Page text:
Jul 2018 05

Front Line Assembly - WarMechFront Line Assembly
Category: Electro / Industrial / Dubstep
Album: WarMech
Blurb: An improved follow up to Front Line Assembly’s 2012 AirMech soundtrack and a fine showcase of what Jeremy Inkel added to his 13 years in the band.


AirMech is a good video game soundtrack, better than the game deserved. That’s not to say AirMech is a bad game… it isn’t. But it’s a real time strategy game that is very mechanical and not very emotional. While most of the AirMech soundtrack would fit that environment just fine, there are touches of emotional melody in the songs that transcend its game trappings, leading up to the middle track “Everything That Was Before,” which feels like it would be out of place in the game, and may be considering the game is actually rather sparse with its music. “Everything That Was Before” is drenched with melancholy, with equal parts beauty and sadness, and this writer has yet to run into any part of the game that would merit that amount of emotion. For Front Line Assembly to return to that genre with WarMech seems to indicate that the band has a genuine interest in the style and had more to say with it.

Where WarMech improves on its predecessor is in that it feels more like a standalone album. AirMech feels like just a soundtrack, background music to something else and doesn’t leave as lasting an impression. The bigger, more emotional tracks like “Everything That Was Before” and “Lose” colored the rest of the album to make it feel more filled out than it really was. WarMech doesn’t make that mistake. Each track has significant traces of melody and the album is considerably more listenable because of it. While most of the album has its feet firmly in the subgenre of melodic dubstep, it does venture out into tangential genres, such as electro/house in “Heatmap,” drumstep in “Meteorfall,” and slower cinematic pieces like “The Imminent” and “The Eminent.” It’s difficult to parse out which parts are Jeremy Inkel’s contributions as his are listed as electronic instruments, like everyone else on the album. But as he is credited with string recordings, there are parts where those arrangements shine through. For instance, “Force Carrier” starts off similar to other tracks with its drum pattern and tempo, but sets itself apart when it gets to the chorus. Besides having a nice melodic hook, the strings arise out of nowhere and turn this into one of the biggest tracks on the album with a nice full sound. The only real downside to be found to this album is that it leans so hard onto that melancholy ambience that it can become a little tiresome. But this seems to be an issue within the genre as a whole, and a veteran act like Front Line Assembly does a better job balancing the use of that emotion than other artists that work primarily in the style like Blackmill or Illenium.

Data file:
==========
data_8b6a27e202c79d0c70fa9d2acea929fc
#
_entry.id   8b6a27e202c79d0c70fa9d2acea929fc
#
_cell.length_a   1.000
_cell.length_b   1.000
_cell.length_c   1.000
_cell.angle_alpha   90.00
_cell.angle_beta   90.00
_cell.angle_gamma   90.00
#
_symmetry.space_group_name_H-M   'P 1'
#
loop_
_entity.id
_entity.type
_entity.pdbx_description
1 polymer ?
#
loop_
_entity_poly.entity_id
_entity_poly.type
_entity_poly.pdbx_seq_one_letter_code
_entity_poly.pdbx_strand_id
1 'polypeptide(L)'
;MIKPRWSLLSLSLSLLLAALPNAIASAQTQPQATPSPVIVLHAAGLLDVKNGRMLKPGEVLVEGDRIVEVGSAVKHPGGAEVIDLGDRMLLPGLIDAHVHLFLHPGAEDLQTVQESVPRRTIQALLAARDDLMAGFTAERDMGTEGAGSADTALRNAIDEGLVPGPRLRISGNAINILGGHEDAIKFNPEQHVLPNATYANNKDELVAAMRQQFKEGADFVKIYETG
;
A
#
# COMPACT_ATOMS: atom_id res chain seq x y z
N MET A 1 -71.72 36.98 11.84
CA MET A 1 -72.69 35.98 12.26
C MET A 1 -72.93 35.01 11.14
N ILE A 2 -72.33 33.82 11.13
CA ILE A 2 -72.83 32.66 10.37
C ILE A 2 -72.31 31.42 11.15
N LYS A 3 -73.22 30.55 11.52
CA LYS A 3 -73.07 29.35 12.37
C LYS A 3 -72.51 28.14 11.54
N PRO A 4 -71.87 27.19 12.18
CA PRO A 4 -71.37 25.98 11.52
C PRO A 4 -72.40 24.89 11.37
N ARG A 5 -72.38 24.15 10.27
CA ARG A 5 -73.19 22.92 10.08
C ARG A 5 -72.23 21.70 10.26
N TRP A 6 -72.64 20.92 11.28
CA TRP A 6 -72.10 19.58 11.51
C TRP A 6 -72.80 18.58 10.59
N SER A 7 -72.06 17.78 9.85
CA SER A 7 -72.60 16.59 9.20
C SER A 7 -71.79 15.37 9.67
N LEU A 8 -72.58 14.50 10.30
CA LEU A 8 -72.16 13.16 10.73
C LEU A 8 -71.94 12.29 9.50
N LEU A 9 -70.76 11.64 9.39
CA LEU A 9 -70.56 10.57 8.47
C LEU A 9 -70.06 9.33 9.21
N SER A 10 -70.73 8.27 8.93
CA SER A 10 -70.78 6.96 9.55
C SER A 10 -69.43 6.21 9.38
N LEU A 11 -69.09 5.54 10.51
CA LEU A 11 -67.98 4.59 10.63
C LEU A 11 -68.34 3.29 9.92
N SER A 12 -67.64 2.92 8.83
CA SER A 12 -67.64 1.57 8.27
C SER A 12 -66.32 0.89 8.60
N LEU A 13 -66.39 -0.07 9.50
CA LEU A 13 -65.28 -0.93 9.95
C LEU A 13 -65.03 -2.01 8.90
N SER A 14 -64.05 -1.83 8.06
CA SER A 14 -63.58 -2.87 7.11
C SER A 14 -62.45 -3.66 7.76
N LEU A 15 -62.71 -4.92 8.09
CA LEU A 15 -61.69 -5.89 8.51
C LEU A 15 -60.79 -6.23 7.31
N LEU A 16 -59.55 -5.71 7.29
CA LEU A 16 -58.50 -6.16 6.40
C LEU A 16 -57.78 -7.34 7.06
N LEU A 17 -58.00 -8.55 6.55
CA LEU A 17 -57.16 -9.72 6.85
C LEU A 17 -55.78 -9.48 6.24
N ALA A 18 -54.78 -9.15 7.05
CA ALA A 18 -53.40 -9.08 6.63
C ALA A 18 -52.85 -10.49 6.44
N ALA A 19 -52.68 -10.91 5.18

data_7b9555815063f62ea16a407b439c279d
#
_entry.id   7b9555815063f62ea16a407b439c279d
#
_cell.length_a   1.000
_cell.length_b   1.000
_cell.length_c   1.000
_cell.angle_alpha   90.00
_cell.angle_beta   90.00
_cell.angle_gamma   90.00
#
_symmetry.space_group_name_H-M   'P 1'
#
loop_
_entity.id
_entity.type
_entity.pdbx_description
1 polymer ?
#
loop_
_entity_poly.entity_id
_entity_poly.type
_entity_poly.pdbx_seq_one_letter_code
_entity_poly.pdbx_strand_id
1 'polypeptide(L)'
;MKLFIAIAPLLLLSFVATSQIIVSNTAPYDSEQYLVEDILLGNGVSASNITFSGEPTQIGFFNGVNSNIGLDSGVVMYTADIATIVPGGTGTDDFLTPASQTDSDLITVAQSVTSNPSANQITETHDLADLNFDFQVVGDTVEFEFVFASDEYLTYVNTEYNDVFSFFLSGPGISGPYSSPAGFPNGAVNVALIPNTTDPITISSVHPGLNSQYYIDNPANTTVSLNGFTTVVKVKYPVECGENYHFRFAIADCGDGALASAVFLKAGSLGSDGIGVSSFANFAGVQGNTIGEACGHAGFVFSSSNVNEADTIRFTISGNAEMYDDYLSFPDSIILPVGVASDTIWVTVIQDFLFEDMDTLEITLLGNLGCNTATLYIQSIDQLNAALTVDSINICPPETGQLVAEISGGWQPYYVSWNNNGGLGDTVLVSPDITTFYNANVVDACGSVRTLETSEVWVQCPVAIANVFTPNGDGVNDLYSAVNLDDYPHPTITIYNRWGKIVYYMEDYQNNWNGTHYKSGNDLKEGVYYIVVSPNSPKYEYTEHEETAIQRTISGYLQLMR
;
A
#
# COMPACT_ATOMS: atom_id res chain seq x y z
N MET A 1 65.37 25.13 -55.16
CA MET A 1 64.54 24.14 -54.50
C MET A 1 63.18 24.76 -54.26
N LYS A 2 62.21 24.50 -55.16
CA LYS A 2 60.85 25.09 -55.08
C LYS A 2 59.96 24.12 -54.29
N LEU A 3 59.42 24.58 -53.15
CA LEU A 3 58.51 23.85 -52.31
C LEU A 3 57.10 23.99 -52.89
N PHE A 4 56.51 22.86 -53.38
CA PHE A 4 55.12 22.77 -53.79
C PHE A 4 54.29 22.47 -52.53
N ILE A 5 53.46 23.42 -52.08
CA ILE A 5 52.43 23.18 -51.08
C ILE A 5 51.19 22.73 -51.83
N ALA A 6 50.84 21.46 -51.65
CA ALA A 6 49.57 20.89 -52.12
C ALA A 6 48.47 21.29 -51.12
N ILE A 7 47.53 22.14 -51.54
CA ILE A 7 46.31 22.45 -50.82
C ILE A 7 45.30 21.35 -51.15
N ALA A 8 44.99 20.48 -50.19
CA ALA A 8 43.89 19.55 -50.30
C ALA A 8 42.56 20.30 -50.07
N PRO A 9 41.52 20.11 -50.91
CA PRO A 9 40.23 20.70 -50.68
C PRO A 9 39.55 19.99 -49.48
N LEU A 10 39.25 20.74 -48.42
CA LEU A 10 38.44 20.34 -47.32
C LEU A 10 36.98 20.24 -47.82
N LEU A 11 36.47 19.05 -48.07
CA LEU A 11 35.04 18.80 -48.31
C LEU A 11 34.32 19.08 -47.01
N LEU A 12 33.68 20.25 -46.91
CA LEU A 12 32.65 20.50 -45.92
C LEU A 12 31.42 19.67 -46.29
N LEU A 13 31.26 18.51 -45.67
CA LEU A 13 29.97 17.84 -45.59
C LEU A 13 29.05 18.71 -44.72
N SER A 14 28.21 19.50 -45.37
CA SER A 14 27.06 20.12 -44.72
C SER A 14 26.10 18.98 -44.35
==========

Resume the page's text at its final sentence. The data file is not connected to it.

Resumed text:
For what it’s worth, this writer believes that some of Front Line Assembly’s best work has come about since the inclusion of Jeremy Inkel and his contributions to WarMech make this album all the better… and his absence all the more palpable. At the very least, although WarMech stylistically sounds like something that would have fit better inside of Bill Leeb’s side project, Noise Unit, it is a worthy contribution to Front Line Assembly’s catalog.
Track list:

  1. Mechvirus
  2. Anthropod
  3. Heatmap
  4. The Imminent
  5. Force Carrier
  6. Meteorfall
  7. Molotov
  8. Rip Sensor
  9. The Eminent
  10. Mechanism
  11. Earthriser
  12. Creator

Front Line Assembly
Website, Facebook, Twitter, Bandcamp, YouTube
Artoffact Records
Website, Facebook, Twitter, Bandcamp, YouTube
Purchase at:
Amazon CD
Amazon MP3
Storming the Base CD
Storming the Base Vinyl
Storming the Base Vinyl (Greasy)
Douglas Leach (nownandforalltime)

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